Legally, the tribunal’s judgment will do little to advance the rule of law in Iraq. The Supreme Iraqi Criminal Tribunal, which passed this sentence, is not an Iraqi invention; it is an American one. Its charter was written in English and translated into Arabic and then handed by American advisers to the Iraqi Governing Council as a fait accompli by the Coalition Provisional Authority in late 2003. On the Iraqi street, it is widely known that Americans advise every aspect of its operation, and they are believed to call the shots behind closed doors. The tribunal operates under a different set of laws than conventional Iraqi criminal courts, and many Iraqi lawyers I knew saw it as an affront that their courts were not considered good enough to try Saddam. Consequently, the verdict will do little to bolster the legitimacy or effectiveness of the regular felony courts across Iraq.
When I walked through the joint-coordination center in Baqubah—a sort of 911 call center for Diyala province, which my team advised—I frequently saw my counterparts watching the Saddam trial on television. Many were glad to see him in the dock, but they also admired his antics and tirades. The “lion of Iraq,” as he called himself, came alive with his rants against the judge and the United States. Many cheered Saddam’s recalcitrance as a kind of resistance. These Iraqis saw the hearings as more of a spectacle than a true adversarial trial. They knew the trial was victor’s justice, the verdict preordained, and the outcome as much as in doubt as that of a gladiatorial battle in Rome, where all that was unknown was the amount of gore that would be shown to the audience. These Iraqi men doubtless saw the verdict and applauded it, but I doubt they saw it as any sort of harbinger for the rule of law in their chaotic country.
In theory, the Iraqi tribunal reached its verdict solely on the evidence before it, without considering any of these larger issues. We believe in this legal formalism here in the United States and place great stock in the ability of courts to resolve disputes without referring to social context or larger truths. But in the apocalyptic world of Iraq, a state beyond civil war, it is impossible to believe that this court rendered its verdict in a vacuum. On the way to justice, many of the court’s lawyers and judges found themselves threatened; a few were killed. Judges and lawyers elsewhere in Iraq also found themselves under siege. Death and violence hover over every aspect of Iraqi life, and they were specters in Saddam’s courtroom too.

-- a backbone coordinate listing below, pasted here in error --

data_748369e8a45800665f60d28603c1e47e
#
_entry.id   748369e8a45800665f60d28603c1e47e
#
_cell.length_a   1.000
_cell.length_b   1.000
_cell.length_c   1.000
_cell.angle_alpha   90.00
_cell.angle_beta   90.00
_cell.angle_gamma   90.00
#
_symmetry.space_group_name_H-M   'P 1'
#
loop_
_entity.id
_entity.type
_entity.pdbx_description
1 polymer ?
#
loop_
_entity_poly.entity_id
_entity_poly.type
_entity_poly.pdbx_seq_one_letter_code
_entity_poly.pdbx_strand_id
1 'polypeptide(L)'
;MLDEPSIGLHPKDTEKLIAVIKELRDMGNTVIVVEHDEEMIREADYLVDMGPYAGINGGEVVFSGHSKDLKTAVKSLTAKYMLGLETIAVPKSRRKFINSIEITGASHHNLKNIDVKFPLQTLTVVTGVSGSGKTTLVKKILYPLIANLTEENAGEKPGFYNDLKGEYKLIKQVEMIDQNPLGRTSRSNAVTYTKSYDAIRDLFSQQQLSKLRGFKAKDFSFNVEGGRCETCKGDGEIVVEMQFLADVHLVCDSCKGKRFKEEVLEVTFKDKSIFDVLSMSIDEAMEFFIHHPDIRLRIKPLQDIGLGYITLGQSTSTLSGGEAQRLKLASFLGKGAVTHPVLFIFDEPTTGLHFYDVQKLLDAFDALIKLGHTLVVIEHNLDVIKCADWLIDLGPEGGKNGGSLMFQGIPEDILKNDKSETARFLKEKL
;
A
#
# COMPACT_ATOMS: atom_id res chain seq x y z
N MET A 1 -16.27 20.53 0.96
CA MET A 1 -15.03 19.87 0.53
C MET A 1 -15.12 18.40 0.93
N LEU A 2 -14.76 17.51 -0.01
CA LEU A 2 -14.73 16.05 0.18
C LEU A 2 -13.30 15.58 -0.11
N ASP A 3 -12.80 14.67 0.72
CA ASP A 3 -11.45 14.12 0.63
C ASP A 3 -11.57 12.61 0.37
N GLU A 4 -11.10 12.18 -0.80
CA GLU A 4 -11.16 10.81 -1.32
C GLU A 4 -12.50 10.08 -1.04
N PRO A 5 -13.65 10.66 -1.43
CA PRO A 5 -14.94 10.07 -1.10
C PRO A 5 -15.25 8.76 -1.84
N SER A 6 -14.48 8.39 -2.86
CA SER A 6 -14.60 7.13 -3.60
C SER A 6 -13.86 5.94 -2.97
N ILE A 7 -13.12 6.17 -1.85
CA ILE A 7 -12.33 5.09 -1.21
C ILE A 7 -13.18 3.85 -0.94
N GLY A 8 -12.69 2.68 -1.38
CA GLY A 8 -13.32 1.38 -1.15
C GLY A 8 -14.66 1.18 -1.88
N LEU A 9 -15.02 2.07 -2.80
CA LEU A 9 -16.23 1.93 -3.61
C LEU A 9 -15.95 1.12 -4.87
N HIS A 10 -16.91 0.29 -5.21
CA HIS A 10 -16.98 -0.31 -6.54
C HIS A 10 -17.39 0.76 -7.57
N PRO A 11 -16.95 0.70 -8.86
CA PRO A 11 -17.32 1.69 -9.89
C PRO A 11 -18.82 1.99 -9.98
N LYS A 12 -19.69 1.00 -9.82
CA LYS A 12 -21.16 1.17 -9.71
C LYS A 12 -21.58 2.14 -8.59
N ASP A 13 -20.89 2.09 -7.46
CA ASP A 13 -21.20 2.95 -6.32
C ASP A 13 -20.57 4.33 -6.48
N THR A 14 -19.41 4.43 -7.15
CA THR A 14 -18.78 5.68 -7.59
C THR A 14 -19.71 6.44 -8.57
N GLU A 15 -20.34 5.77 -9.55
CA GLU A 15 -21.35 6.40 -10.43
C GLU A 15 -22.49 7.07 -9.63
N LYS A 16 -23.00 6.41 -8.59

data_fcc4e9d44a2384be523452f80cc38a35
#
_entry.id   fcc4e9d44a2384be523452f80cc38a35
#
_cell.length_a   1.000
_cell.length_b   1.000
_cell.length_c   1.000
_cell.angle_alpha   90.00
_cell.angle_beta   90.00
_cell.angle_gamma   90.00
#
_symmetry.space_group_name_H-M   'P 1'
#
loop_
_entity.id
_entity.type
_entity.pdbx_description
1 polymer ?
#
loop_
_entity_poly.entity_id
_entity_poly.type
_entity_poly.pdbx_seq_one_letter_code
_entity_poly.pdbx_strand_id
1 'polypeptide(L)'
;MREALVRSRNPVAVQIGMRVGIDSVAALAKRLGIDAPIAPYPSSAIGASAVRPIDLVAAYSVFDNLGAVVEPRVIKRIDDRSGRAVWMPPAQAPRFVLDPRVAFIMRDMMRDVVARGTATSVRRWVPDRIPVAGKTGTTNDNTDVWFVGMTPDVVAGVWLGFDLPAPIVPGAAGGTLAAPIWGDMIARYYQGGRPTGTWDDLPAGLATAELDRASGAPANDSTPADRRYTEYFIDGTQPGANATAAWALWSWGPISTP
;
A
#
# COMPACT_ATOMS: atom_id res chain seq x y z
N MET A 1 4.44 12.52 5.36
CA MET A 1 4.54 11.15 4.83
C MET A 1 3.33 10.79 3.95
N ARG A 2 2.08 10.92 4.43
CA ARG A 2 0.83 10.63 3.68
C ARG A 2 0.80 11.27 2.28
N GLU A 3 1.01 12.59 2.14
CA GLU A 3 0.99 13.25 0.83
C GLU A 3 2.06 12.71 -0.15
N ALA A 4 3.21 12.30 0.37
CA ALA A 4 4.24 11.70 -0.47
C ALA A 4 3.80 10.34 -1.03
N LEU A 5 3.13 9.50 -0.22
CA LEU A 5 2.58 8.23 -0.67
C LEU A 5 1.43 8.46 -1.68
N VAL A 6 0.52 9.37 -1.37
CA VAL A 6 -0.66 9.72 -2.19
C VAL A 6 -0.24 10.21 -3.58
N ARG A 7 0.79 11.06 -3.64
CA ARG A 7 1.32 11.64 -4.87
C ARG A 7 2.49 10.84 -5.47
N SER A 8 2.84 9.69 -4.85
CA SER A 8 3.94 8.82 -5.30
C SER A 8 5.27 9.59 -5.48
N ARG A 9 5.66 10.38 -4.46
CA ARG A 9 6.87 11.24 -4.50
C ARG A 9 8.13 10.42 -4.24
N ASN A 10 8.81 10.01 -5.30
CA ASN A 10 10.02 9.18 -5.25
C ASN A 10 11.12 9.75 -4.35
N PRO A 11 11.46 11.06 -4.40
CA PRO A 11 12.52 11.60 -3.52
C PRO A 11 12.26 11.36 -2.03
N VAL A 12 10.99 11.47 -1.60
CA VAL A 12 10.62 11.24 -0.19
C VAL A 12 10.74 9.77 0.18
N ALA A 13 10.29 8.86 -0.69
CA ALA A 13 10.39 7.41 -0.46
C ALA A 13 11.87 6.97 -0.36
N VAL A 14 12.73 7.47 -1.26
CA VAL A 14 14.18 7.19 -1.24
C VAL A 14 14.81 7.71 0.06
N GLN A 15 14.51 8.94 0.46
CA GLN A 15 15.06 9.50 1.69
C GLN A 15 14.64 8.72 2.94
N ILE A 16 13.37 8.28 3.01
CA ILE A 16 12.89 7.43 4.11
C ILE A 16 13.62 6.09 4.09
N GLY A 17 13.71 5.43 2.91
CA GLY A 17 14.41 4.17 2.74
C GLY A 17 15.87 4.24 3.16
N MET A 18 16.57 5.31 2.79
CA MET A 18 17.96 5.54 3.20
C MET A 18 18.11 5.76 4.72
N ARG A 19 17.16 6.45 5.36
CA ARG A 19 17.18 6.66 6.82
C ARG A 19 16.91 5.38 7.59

Saddam was a bad man; executing him for his crimes may be a just result for Iraqis and the world. Still, implementing this sentence without a second thought will prove to be a Pyrrhic victory. The Iraqi government should seize this opportunity to reject the Iraqi special tribunal altogether. If Prime Minister Al-Maliki is truly not America’s man in Baghdad, then he should prove it by rejecting this verdict, which is so clearly America’s verdict. The Iraqi parliament should create a new Iraqi war crimes tribunal under Iraqi law to try Saddam and his top henchmen. It should be rooted in Iraq’s law and legal system, with appeal to judges selected via Iraqi political processes. Americans should play little to no role, except perhaps as interested spectators. The point is not that Saddam should get a second chance or that an Iraqi trial might be somehow more likely to set him free. In any venue, the massive weight of evidence bodes ill for Saddam’s future. The point is one of process and perception. Achieving Iraqi justice by Iraqi hands will serve our ends much better in Iraq than American victor’s justice will.